GM unveils technology to help prevent child hot car deaths

During the last few months heatstroke deaths involving children left unattended in cars have spiked.

This year alone 24 children have died after being left unattended in hot cars - nearly twice the number of cases over this time last year. Heat stroke can happen in a matter of minutes when a child is left unattended in a vehicle and is the leading cause of all non-crash related deaths involving children 14 and younger.

To help combat this epidemic, General Motors announced a new technology that can help prevent hot car deaths.

The technology is a Rear Seat Reminder feature in the 2017 GMC Acadia. It works by notifying the driver that the rear door was opened prior to a trip at the end of a journey, prompting the driver to simply look in the backseat.

"We just felt we needed to do something - something - to try and prevent these tragedies," says Tricia Morrow, a GMC Safety Expert.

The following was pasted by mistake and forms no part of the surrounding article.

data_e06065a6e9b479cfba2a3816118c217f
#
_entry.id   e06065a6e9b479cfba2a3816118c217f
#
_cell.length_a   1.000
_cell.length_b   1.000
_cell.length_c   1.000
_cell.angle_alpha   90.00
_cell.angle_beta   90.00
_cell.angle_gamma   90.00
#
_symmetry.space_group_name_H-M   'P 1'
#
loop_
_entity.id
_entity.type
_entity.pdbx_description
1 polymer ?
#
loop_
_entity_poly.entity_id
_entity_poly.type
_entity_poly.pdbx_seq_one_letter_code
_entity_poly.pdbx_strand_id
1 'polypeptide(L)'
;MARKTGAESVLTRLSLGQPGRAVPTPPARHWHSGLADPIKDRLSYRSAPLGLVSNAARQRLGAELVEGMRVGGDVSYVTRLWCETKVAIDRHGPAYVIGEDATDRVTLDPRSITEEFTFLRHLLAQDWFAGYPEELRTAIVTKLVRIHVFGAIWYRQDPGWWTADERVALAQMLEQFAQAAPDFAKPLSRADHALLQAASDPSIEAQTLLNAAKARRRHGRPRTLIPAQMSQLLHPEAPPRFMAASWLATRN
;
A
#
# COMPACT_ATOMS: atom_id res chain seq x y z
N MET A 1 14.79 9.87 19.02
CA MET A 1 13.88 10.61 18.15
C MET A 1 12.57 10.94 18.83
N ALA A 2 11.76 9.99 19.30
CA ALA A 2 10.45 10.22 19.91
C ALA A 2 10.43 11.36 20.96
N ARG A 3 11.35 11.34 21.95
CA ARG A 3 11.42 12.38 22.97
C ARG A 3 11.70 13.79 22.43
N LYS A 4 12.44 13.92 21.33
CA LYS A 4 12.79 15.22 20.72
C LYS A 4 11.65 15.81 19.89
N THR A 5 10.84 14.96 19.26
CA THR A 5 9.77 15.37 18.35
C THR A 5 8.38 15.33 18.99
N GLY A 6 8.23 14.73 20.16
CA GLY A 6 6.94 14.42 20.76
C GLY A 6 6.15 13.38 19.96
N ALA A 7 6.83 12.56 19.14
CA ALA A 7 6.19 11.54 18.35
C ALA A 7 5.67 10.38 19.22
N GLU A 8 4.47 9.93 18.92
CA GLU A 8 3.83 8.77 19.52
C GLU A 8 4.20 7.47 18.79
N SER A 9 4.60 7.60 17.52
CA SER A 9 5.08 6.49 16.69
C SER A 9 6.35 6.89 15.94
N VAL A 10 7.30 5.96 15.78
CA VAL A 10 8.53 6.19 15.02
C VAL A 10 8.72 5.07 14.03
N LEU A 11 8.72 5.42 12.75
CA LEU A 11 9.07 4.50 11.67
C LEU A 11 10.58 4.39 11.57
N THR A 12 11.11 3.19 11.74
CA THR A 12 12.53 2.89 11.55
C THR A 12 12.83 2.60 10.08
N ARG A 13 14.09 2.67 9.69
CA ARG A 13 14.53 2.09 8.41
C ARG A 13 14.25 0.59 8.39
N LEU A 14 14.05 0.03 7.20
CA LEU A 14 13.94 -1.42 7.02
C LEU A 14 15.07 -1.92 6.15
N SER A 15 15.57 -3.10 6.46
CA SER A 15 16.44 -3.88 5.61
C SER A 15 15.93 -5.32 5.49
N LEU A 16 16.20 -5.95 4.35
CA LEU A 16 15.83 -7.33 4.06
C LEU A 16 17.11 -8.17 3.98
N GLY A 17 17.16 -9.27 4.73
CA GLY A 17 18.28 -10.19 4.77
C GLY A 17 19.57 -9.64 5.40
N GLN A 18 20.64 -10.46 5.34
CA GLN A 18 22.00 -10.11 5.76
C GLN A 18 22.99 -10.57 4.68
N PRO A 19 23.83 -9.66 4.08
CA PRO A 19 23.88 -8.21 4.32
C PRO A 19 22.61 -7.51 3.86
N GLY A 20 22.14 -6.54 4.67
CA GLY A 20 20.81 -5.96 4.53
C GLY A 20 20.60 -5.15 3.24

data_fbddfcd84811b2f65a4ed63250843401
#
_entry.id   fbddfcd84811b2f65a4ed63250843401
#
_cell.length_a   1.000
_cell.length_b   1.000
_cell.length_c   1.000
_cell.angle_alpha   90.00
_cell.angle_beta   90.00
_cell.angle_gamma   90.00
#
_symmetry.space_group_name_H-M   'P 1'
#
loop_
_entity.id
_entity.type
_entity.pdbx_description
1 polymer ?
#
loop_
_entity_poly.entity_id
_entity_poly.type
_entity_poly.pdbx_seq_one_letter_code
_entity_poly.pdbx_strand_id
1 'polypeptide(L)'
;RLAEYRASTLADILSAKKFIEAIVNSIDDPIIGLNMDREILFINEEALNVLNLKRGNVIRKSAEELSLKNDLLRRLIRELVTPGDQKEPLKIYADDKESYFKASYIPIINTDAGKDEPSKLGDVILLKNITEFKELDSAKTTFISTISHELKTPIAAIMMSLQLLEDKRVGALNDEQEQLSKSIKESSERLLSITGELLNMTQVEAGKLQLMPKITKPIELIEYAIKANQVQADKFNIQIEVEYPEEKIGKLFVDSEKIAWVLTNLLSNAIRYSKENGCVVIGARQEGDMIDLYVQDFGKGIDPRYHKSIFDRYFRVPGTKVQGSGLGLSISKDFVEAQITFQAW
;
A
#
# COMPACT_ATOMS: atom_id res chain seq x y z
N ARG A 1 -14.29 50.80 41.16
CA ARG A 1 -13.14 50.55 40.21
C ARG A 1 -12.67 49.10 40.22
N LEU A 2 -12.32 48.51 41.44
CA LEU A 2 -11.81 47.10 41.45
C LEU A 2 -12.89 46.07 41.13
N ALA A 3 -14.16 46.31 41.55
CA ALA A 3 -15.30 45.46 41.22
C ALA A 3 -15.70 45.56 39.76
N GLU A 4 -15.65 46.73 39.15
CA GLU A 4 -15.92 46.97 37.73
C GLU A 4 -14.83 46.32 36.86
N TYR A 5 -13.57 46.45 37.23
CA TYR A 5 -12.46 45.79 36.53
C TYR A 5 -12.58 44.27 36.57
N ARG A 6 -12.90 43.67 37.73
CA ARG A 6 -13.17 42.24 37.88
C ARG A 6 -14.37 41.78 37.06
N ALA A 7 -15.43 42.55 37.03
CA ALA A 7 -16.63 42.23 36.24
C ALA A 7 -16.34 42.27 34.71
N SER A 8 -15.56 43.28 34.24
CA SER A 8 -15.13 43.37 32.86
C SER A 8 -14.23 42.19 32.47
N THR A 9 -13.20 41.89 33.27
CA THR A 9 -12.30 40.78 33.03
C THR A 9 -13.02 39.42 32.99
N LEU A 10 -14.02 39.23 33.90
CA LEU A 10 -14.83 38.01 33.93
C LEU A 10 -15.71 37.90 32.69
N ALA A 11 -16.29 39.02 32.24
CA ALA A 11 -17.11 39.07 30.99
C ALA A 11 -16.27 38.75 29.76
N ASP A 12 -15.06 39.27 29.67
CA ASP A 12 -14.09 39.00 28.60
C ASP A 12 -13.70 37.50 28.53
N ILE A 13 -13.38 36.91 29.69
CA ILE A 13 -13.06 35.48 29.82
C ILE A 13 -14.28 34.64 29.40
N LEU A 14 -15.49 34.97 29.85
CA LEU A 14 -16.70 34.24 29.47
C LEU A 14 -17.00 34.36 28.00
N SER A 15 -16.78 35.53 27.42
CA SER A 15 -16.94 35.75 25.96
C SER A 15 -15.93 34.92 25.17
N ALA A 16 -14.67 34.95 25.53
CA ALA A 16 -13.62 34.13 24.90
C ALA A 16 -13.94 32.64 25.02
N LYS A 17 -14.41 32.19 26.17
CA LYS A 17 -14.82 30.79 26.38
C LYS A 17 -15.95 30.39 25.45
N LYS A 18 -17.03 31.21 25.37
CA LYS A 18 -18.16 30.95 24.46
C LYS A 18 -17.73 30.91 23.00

Just recently in Georgia, 15-month-old twin girls were left in a hot car. Both died and their father has been charged with two counts of involuntary manslaughter and two counts of reckless conduct.

"It's tragic. All of these stories are tragic, and it can happen to anyone," Morrow says.


It doesn't detect anything in the backseat through weight sensors or anything, Morrow explains. Instead, it monitors if you've used your rear doors just before or while your vehicle is on.

"So, if you're loading your laptop, your lunch, valuables, pets, children - we know that you've used your rear doors and that activates the system," Morrow says.

When you're done driving, you'll hear five chimes and see a message on your driver information center alerting you to look in the rear seat.

The Rear Seat Reminder feature will be standard in all of the 2017 Acadias, and are coming to other vehicles models within the GM family.